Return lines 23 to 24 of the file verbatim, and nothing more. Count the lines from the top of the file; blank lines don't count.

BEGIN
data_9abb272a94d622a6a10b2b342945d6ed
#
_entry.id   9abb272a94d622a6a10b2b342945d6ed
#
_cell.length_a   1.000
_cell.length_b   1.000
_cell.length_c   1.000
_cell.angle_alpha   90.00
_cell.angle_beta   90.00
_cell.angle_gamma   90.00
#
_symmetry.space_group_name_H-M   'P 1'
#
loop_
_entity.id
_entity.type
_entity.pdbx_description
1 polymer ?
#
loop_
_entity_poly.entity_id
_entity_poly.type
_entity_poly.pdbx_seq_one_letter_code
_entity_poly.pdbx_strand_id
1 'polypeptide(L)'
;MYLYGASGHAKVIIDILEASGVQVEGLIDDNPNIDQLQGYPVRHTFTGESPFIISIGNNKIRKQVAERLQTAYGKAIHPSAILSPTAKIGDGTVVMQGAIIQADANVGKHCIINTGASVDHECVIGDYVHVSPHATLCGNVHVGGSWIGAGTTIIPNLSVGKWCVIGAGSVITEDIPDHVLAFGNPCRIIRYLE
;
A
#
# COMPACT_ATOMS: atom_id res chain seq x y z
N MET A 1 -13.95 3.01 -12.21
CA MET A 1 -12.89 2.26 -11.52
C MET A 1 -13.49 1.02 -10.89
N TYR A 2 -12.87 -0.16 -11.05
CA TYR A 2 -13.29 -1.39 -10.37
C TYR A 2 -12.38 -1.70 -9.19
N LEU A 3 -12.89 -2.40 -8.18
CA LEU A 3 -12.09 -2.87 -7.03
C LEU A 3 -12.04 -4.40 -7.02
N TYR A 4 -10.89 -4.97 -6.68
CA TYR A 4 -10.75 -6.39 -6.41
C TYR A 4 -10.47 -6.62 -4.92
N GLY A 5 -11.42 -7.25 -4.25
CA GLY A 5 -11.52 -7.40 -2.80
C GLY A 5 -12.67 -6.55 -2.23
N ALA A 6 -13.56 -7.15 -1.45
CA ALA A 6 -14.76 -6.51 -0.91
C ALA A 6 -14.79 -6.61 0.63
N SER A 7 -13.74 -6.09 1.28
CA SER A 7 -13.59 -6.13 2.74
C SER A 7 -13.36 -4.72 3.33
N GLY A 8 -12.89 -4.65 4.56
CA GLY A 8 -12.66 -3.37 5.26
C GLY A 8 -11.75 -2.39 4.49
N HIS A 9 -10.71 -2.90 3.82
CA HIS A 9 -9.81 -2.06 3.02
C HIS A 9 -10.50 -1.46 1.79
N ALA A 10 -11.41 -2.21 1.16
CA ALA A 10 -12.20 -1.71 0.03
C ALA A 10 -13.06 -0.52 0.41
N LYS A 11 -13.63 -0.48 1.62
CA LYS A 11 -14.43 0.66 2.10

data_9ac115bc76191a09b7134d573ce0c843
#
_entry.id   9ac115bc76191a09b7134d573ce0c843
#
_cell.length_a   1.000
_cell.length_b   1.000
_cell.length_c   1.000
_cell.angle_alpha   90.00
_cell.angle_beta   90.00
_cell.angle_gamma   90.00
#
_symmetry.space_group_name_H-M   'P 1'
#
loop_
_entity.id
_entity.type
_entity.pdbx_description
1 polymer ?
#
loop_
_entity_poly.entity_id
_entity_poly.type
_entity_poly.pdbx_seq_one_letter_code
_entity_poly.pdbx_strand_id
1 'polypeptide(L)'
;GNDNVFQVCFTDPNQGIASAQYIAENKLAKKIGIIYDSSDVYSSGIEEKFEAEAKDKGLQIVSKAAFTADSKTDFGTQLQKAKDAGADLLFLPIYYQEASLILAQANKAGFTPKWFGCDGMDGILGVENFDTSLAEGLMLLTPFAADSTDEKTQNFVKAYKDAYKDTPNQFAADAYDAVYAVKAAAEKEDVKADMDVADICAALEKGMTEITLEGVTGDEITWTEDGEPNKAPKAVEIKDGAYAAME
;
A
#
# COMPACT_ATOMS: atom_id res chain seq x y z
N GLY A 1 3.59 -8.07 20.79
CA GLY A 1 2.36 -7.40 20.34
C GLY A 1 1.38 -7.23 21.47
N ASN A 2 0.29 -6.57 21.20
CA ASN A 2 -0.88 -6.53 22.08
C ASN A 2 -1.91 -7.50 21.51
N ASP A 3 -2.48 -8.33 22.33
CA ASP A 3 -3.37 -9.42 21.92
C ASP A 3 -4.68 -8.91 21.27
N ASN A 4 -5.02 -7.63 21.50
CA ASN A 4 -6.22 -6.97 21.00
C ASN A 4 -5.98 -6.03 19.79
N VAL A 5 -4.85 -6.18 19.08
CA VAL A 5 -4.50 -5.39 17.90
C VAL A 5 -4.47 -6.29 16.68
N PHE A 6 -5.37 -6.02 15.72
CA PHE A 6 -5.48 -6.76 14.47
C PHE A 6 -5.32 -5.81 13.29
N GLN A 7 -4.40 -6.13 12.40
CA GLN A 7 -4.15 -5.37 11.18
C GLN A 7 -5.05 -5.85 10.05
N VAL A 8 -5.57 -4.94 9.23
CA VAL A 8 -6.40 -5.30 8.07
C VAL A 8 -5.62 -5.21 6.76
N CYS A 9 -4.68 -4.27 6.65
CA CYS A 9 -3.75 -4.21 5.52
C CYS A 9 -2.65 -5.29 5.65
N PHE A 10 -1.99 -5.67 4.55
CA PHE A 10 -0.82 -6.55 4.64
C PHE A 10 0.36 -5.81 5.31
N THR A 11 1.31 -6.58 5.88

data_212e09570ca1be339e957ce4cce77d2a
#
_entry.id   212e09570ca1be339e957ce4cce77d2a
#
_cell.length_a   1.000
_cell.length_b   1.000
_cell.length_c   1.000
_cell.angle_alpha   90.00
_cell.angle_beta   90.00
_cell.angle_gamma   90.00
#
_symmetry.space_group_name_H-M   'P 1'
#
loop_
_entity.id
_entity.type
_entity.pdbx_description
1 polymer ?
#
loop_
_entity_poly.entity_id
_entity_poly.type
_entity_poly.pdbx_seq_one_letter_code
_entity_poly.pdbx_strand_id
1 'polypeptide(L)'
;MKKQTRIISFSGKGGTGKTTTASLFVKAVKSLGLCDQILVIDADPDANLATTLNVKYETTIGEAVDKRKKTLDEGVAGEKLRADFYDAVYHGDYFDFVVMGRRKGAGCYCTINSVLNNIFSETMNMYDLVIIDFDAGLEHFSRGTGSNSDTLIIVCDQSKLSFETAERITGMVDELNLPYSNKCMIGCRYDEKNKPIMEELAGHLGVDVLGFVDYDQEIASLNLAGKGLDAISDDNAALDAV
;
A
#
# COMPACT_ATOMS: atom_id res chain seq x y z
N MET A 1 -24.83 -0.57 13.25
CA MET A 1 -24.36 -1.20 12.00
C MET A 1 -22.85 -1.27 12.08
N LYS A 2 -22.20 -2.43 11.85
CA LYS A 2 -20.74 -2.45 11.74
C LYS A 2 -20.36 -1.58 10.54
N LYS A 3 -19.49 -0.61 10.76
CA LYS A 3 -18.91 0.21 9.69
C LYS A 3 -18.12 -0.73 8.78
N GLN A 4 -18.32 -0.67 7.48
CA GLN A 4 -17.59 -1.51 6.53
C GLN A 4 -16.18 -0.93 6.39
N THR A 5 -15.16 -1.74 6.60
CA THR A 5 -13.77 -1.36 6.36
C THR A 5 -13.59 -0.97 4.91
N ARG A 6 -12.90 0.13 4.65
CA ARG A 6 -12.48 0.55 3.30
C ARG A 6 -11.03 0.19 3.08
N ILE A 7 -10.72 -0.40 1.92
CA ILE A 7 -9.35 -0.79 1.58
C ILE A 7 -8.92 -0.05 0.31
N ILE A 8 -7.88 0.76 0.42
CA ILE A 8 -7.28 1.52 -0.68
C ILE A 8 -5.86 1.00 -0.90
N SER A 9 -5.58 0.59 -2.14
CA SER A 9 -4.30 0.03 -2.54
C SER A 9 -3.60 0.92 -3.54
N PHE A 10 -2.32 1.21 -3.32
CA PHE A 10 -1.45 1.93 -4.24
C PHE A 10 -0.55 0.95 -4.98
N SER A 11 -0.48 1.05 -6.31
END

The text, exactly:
_entity_poly.pdbx_seq_one_letter_code
_entity_poly.pdbx_strand_id